The way artist Miriam Kilali sees it, access to beautiful spaces shouldn’t be a perk reserved for the wealthy, or even those who can consistently make rent. Kilali is the visionary behind two high-design homeless shelters, one in Moscow and another in Berlin, with a third hopefully to follow in New York City.
“I knew from experience that beautiful buildings give strength,” she told Spiegel Online, “especially after gruelling times. People living on the street need that, twice over.”
To that end, the Berlin shelter boasts glistening chandeliers, wood floors, original artwork, and designer furniture, according to SpiegelOnline, and is a living refutation of critics who thought it “was a waste of money to so extensively decorate a home for men many regard as just alcoholics on the margins of society.”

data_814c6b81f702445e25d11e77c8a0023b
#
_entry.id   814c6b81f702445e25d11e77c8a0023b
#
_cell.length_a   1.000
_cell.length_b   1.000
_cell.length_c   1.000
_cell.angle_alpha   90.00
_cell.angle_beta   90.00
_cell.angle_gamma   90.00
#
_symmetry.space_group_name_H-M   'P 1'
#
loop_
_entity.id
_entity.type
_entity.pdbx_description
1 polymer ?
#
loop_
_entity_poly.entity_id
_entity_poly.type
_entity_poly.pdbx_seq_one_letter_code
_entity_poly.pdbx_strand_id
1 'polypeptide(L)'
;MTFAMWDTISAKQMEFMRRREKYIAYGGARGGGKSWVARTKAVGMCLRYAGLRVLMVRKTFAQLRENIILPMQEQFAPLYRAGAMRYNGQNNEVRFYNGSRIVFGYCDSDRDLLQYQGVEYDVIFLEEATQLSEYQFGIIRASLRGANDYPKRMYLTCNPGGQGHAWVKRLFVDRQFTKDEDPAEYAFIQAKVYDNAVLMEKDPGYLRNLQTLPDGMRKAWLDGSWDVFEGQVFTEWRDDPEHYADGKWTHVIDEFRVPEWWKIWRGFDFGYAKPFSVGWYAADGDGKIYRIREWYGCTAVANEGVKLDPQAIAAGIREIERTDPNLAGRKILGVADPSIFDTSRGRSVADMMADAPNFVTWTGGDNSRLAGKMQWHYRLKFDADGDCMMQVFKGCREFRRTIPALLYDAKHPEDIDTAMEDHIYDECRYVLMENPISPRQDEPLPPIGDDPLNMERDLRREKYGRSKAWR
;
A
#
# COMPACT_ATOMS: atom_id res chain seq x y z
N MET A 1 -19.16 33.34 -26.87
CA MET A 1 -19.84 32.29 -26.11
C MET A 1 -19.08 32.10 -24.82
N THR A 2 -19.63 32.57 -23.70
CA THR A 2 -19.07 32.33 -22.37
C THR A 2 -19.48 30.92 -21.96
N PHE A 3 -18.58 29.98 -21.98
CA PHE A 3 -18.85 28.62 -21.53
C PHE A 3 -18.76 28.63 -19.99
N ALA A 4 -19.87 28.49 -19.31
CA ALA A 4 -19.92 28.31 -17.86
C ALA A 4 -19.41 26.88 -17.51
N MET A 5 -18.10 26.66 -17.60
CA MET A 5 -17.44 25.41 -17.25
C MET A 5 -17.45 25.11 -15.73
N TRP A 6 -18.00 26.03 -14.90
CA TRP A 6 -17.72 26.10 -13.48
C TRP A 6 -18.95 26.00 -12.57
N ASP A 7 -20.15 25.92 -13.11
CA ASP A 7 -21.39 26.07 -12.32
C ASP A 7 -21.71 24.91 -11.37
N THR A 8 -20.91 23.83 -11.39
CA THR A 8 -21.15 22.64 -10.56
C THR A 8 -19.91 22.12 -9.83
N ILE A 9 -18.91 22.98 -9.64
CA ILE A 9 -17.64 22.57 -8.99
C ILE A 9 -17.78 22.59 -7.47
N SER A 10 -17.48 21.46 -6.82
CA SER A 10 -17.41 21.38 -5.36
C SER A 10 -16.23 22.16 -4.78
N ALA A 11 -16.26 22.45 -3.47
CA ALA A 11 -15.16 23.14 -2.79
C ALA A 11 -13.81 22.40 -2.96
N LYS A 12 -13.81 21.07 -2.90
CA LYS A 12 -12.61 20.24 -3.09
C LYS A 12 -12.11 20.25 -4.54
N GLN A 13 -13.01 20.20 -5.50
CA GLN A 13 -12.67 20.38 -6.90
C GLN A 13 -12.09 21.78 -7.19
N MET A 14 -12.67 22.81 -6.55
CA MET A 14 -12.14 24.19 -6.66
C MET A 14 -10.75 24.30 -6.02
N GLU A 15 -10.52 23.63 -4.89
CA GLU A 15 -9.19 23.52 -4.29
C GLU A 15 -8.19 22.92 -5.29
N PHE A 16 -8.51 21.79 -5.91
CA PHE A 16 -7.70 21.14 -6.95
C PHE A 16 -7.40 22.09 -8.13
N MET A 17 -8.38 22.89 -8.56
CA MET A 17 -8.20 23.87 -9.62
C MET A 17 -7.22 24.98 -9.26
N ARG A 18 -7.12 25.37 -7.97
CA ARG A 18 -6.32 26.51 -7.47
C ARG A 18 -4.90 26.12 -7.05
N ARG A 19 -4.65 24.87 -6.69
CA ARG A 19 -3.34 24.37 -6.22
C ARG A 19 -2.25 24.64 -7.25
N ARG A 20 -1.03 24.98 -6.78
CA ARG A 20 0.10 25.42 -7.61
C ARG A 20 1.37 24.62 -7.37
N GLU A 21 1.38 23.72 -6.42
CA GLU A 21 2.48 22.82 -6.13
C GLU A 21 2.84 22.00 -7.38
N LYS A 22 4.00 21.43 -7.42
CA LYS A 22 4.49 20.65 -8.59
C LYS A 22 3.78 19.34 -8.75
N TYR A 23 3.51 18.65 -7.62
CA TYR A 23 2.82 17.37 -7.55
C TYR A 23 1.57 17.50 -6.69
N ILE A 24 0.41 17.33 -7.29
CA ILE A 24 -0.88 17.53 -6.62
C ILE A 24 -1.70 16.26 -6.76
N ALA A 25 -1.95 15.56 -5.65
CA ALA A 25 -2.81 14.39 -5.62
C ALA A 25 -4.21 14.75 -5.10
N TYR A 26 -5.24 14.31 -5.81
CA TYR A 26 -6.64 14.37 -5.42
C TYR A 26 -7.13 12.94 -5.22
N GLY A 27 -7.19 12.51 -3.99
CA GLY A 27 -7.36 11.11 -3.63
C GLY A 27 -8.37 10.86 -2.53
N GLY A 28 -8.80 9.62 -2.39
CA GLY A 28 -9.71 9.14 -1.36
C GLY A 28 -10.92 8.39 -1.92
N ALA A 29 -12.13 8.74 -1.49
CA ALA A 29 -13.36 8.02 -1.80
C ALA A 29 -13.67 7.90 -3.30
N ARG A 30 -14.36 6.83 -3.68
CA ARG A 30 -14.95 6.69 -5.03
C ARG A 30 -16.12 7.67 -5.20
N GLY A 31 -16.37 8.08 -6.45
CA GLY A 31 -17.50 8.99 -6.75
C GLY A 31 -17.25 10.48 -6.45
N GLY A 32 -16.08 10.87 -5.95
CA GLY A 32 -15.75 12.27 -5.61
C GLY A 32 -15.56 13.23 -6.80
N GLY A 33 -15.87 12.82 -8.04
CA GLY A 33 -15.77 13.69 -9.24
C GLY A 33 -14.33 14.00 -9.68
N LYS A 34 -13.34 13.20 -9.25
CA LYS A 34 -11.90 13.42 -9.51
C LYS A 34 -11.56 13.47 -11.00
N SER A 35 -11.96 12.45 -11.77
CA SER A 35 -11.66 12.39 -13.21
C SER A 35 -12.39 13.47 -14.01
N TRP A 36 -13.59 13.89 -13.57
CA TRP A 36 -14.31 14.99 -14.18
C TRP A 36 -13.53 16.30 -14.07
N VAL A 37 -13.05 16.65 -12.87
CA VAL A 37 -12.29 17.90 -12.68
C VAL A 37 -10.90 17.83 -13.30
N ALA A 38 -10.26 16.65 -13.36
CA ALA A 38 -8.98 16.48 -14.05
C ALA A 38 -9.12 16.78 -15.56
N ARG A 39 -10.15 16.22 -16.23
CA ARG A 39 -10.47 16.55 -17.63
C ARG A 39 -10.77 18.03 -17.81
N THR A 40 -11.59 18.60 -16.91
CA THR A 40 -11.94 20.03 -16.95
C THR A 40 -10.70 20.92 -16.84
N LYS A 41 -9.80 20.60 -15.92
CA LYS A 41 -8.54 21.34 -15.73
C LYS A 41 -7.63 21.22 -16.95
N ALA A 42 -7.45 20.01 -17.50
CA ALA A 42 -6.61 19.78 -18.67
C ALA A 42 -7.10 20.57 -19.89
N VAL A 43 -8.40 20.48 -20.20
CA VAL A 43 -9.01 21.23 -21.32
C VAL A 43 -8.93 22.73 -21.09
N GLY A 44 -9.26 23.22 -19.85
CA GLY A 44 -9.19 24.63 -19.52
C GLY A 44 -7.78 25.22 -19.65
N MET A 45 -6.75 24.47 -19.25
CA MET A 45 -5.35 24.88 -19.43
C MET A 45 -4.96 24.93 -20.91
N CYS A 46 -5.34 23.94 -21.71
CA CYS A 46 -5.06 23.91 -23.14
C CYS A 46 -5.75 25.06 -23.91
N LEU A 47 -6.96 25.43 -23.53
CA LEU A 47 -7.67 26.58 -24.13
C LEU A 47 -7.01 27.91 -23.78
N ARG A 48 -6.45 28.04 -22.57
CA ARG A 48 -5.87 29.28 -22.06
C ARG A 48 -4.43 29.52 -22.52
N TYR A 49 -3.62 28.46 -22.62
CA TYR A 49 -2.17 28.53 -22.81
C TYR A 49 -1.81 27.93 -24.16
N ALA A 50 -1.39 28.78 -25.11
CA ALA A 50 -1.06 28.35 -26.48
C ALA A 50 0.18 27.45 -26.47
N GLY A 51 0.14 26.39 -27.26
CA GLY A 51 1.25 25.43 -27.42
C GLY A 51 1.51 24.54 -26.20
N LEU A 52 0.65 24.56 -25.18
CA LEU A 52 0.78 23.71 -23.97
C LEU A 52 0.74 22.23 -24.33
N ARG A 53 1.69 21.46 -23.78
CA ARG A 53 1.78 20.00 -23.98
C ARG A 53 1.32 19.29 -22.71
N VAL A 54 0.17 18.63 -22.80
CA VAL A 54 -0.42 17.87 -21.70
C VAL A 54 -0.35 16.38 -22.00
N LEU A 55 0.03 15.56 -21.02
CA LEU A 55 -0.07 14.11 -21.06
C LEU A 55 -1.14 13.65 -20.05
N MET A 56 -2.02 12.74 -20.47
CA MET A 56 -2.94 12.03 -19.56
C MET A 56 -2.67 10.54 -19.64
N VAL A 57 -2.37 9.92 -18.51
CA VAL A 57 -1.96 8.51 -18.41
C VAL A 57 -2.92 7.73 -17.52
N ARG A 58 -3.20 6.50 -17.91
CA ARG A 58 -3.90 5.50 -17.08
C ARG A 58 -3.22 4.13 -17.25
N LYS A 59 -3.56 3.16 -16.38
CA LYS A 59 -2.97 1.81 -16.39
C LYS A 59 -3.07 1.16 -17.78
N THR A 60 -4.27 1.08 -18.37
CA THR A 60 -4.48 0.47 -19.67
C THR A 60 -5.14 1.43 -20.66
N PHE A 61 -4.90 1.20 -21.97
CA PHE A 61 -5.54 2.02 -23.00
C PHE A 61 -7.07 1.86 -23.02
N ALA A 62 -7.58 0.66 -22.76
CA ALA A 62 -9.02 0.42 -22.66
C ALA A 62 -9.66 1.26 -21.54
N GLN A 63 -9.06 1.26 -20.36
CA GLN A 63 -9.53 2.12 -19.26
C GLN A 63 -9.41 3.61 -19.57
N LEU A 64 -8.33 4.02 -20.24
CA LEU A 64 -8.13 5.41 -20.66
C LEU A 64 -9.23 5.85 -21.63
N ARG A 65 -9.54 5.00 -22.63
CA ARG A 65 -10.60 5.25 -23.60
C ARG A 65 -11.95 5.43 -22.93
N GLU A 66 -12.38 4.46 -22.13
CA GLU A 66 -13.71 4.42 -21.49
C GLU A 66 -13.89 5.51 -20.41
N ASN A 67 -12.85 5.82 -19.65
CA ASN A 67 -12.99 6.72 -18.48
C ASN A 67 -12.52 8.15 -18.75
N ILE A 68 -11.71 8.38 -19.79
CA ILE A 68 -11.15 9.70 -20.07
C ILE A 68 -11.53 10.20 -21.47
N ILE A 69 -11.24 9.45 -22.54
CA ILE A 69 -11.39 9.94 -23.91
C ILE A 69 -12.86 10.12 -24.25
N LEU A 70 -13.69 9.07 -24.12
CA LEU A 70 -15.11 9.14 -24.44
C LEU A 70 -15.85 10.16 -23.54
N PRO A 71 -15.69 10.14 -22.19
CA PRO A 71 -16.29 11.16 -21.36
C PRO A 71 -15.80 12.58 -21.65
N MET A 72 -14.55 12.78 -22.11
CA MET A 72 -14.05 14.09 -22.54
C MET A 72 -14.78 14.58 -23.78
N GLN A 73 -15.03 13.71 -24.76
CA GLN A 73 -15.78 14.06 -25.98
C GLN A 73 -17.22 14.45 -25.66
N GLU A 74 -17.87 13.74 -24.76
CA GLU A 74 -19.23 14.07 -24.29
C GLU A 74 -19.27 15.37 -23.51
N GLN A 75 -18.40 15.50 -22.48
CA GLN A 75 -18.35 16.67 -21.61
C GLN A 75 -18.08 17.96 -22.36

“It is about getting people to take control of their own lives, creating their own environment,” Kilali said. Residents of the shelter were involved in the redesign throughout the process, from helping to pick the new furnishings to tearing out decrepit, old carpeting. Each resident selected a piece of Kilali’s artwork to hang in his bedroom.
(Thanks, Design Observer.)